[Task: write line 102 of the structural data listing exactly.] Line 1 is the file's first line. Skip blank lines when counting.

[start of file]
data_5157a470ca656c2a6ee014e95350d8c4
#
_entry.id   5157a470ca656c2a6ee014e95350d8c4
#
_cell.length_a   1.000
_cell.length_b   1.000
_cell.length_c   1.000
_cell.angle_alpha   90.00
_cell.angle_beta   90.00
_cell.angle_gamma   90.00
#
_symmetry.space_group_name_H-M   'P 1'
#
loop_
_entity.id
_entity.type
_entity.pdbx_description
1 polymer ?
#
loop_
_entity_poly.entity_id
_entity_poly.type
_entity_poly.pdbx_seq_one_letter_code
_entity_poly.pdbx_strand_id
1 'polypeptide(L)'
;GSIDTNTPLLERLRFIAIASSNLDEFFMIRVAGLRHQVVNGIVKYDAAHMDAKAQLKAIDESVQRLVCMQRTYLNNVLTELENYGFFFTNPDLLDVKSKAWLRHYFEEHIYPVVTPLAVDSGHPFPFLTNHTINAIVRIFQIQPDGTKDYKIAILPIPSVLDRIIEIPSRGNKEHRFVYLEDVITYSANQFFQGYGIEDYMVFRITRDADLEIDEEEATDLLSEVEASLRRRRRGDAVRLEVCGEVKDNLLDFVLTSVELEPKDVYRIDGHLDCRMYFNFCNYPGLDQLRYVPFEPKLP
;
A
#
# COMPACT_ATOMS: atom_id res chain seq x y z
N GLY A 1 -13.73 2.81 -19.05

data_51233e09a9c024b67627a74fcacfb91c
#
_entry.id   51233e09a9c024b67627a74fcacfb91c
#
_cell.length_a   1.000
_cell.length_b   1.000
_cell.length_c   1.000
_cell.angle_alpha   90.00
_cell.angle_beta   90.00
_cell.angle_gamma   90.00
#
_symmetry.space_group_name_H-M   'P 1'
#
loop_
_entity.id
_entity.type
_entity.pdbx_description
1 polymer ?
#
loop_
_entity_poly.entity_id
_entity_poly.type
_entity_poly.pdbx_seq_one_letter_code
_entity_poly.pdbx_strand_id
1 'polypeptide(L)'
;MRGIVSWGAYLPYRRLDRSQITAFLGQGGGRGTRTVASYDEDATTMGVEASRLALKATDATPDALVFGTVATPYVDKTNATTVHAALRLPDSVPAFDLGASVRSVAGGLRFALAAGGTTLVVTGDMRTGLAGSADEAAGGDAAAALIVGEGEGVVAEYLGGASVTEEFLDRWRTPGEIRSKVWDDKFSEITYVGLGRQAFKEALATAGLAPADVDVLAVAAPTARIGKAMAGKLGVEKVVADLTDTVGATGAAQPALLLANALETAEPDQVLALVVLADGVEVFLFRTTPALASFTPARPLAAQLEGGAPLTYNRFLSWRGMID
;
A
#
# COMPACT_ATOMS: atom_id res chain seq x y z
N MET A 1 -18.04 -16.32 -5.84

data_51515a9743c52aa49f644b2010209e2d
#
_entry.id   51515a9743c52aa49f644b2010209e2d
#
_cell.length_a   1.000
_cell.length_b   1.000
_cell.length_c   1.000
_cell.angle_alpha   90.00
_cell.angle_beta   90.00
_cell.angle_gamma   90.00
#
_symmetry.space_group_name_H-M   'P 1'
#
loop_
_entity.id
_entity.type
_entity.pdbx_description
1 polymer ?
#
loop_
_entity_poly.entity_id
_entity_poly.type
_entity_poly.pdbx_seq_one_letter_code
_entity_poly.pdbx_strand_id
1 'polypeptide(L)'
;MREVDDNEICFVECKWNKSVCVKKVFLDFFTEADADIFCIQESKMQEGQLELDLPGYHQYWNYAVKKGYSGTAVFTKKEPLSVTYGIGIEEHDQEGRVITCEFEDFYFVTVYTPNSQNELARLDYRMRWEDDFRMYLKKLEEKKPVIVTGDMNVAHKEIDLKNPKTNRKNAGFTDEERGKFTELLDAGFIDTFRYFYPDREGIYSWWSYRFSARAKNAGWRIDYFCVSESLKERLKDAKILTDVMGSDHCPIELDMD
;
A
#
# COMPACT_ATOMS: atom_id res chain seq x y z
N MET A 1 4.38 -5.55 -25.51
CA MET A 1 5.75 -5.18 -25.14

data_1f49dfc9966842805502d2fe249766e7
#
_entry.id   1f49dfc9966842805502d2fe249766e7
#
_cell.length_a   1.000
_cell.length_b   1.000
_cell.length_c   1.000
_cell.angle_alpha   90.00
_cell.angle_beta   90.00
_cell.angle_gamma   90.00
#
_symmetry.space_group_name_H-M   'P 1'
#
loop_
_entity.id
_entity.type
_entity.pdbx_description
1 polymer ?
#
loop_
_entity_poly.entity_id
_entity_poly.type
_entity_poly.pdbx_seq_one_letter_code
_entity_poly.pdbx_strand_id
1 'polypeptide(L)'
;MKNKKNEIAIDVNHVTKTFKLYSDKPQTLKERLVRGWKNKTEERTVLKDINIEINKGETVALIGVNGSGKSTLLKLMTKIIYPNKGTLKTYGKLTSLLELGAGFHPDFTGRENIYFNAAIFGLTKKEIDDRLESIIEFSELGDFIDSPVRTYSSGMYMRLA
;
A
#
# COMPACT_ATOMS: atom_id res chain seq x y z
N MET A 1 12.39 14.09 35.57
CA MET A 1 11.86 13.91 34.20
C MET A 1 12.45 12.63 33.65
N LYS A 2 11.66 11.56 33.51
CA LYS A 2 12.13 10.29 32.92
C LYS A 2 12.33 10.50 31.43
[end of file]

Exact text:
_cell.angle_alpha   90.00